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Home / World / Supreme Court: Parliament's suspension battle begins on the second day

Supreme Court: Parliament's suspension battle begins on the second day



  Gina Miller and Joanna Cherry

Copyright
Reuters / PA Media

Caption

Activist Gina Miller and SNP MP Joanna Cherry have both instituted proceedings against the permit

The dispute over the legality of Boris Johnson's decision to suspend the parliament will later be returned to the Supreme Court for a second day.

The Prime Minister suspended the parliament for five weeks earlier this month ̵

1; or canceled it in advance – and said he wanted a speech from the Queen to outline his new policy.

Critics claim, however, that Mr. Johnson tried to end parliamentary scrutiny in the run-up to Brexit on October 31.

Two cases for the approval are currently being appealed.

During the first day of Tuesday's hearing, Lord Pannick QC said for businesswoman Gina Miller and other activists against the Prime Minister's move that the suspension had been carried out to silence MEPs before Brexit and was a " unlawful abuse "of power".

But the government's lawyer, Lord Keen QC, said the prime minister was "justified" in acting the way he did and the matter was not a matter for the courts. 19659012] In which two cases has an appeal been filed?

Gina Miller's team appealed against the High Court decision that the agreement was "purely political" and therefore "not a matter" for the judiciary.

The Government has appealed against a ruling by judges at the Edinburgh Court of Appeal saying that Mr. Johnson's move was "unlawful" and aimed at Deputies before the Brexit deadline.

What will happen next?

The court is expected to begin sitting at 10:30 BST.

It begins with two and a half hours of argument by Government Representative Sir James Eadie QC against the appeal of Ms. Miller's team – denying the UK court's ruling.

Subsequently, after lunch, Aidan O & # 39; Neill QC will put forward arguments against the Government's appeal on behalf of the Scottish challenger for two hours Tuesday to overrule Edinburgh's decision.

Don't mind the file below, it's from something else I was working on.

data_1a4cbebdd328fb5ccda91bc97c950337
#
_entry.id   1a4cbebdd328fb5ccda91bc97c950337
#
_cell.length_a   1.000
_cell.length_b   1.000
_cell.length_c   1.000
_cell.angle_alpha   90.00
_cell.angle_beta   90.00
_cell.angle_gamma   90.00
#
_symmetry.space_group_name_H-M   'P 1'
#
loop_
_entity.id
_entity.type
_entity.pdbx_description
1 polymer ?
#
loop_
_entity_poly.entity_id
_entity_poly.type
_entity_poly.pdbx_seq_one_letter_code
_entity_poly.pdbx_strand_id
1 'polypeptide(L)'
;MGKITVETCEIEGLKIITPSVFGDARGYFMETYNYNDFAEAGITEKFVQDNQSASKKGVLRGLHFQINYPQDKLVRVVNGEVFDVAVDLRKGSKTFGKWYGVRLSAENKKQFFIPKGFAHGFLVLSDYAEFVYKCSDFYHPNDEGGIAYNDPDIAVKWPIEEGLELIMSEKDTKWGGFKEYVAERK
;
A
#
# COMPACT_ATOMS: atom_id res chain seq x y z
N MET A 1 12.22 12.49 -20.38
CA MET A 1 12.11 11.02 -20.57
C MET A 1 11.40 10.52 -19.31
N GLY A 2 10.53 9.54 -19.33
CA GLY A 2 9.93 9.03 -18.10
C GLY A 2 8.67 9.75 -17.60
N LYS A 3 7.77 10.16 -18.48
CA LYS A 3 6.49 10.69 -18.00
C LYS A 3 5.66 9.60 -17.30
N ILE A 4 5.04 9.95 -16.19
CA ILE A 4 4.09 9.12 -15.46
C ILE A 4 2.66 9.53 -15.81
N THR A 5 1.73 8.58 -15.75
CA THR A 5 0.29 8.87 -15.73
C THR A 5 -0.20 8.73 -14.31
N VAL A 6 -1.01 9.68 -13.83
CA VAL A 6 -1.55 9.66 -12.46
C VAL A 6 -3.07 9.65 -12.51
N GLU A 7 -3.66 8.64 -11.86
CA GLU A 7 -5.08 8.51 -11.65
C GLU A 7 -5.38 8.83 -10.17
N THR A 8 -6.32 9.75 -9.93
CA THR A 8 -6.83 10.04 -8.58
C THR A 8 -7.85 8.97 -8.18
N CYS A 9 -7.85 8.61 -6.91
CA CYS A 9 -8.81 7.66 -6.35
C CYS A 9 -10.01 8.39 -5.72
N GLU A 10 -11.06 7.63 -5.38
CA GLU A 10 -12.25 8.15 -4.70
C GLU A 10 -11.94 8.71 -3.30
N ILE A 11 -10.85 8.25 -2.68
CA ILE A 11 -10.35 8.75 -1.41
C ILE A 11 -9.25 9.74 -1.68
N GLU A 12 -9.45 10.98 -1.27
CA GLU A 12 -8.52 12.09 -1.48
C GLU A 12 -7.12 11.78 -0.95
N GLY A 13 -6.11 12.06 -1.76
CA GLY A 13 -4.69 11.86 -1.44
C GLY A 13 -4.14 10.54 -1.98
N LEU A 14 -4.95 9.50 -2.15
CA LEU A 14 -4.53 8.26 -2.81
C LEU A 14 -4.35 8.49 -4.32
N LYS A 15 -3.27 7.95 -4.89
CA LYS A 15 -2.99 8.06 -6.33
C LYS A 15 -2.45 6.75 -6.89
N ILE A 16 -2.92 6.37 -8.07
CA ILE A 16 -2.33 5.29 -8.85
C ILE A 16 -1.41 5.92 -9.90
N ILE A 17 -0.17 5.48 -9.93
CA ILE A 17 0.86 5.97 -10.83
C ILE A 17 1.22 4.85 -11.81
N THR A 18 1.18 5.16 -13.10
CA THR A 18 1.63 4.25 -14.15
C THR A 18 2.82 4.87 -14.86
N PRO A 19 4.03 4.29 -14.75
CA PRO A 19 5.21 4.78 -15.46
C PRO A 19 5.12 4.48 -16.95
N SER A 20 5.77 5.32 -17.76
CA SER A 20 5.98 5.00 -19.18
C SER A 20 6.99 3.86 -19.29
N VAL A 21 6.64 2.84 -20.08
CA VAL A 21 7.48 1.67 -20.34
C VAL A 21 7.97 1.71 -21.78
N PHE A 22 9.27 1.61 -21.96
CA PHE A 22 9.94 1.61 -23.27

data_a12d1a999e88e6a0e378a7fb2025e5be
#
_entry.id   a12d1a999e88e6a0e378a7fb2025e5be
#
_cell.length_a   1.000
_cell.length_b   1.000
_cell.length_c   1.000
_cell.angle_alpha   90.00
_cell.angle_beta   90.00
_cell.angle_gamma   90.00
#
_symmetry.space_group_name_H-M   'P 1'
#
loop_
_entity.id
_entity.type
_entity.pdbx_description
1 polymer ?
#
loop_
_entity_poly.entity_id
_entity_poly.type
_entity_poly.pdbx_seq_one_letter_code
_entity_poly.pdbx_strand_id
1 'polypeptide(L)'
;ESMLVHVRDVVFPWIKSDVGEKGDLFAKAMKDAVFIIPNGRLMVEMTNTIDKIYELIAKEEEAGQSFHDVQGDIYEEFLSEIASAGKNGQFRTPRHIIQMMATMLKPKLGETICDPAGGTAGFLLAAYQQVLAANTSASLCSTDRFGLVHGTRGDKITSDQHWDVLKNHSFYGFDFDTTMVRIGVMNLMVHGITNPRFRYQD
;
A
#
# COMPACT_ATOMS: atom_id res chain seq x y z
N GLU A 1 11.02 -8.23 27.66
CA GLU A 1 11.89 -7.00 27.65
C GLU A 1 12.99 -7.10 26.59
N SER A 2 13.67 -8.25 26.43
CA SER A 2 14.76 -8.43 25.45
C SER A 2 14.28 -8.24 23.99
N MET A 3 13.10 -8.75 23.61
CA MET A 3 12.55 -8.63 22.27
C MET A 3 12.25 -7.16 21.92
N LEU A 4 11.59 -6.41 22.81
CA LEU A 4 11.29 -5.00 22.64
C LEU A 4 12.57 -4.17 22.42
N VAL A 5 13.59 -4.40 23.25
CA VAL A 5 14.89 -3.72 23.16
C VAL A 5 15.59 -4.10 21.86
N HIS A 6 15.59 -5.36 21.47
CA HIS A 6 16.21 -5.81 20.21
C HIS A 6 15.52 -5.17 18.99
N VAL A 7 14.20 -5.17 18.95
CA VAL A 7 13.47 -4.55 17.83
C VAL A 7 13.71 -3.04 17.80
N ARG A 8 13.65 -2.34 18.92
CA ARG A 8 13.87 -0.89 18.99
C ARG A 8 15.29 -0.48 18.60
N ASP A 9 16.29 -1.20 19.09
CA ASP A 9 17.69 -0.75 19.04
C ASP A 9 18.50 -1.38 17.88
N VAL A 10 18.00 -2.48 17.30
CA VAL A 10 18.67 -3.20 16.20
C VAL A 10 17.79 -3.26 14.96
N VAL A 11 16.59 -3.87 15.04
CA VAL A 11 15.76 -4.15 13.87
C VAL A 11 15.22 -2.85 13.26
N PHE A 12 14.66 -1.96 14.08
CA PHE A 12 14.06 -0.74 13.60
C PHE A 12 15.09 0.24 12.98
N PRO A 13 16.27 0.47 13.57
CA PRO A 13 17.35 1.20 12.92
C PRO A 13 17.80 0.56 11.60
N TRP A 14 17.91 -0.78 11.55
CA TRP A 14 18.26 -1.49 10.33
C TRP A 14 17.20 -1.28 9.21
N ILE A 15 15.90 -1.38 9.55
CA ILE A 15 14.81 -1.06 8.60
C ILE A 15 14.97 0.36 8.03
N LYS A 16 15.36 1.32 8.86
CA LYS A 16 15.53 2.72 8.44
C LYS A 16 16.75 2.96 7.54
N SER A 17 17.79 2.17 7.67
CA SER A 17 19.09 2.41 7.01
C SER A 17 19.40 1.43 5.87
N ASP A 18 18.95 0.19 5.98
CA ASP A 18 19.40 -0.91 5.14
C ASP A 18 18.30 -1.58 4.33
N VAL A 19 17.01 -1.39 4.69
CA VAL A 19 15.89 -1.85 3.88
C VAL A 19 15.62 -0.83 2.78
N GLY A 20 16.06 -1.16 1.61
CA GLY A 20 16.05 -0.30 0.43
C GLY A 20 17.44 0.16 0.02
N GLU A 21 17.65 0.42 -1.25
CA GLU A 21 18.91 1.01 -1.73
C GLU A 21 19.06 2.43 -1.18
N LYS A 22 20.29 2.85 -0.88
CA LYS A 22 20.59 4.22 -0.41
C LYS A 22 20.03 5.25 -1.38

What happened on the first day?

The bipartisan peer Lord Pannick QC spent the morning arguing against the judgment of the English court on behalf of Ms. Miller.

He said that Mr. Johnson has suspended the parliament to avoid the risk that MPs "defeat or damage" his Brexit plans.

Lord Pannick said he has no quarrel with the right of a prime minister to extend parliament to hold a speech by the queen.

But he said the "extraordinary length" of this suspension was "strong evidence that the Prime Minister's motive was to silence Parliament because he saw Parliament as an obstacle."

To escape parliamentary scrutiny, the basic principles of constitutional law are upside down, "he said.

Media playback is not supported on your device.

Media Signature Prime Minister" abused his powers " Lord Pannick QC told Judges of the Supreme Court.

In the afternoon, Lord Keen QC, Advocate General for Scotland, continued to argue, on behalf of the Government, against the Scottish court's ruling that the ban was "unlawful."

He said earlier parliamentary assemblies – including 1930 and 1948 – were "clearly" hired when governments wanted to "pursue a particular political goal," adding, "They are entitled to."

And he MEPs did not want the parliament to be suspended, they had "reasonable mechanisms" and the ability to prevent this by introducing new laws Say goodbye. This shows that a law to block the Brexit agreement was passed within just two days.

However, Lord Keen also assured the court that if the Prime Minister confirms the Scottish verdict, he would "take all necessary steps" to comply with it – although the peer would not comment on whether Mr. Johnson could later try that Parliament again prorogieren.

Media playback is not supported on your device.

Media Signature Lord Keen QC, Advocate General for Scotland, argued on behalf of the government.

Lady Hale, president of the Supreme Court, emphasized the milestone would not affect the timing of Brexit.

She said that she and her 10 colleagues would work to address the "serious and difficult legal issues" raised by the case, but would not determine "broader policy issues" related to the Brexit process.


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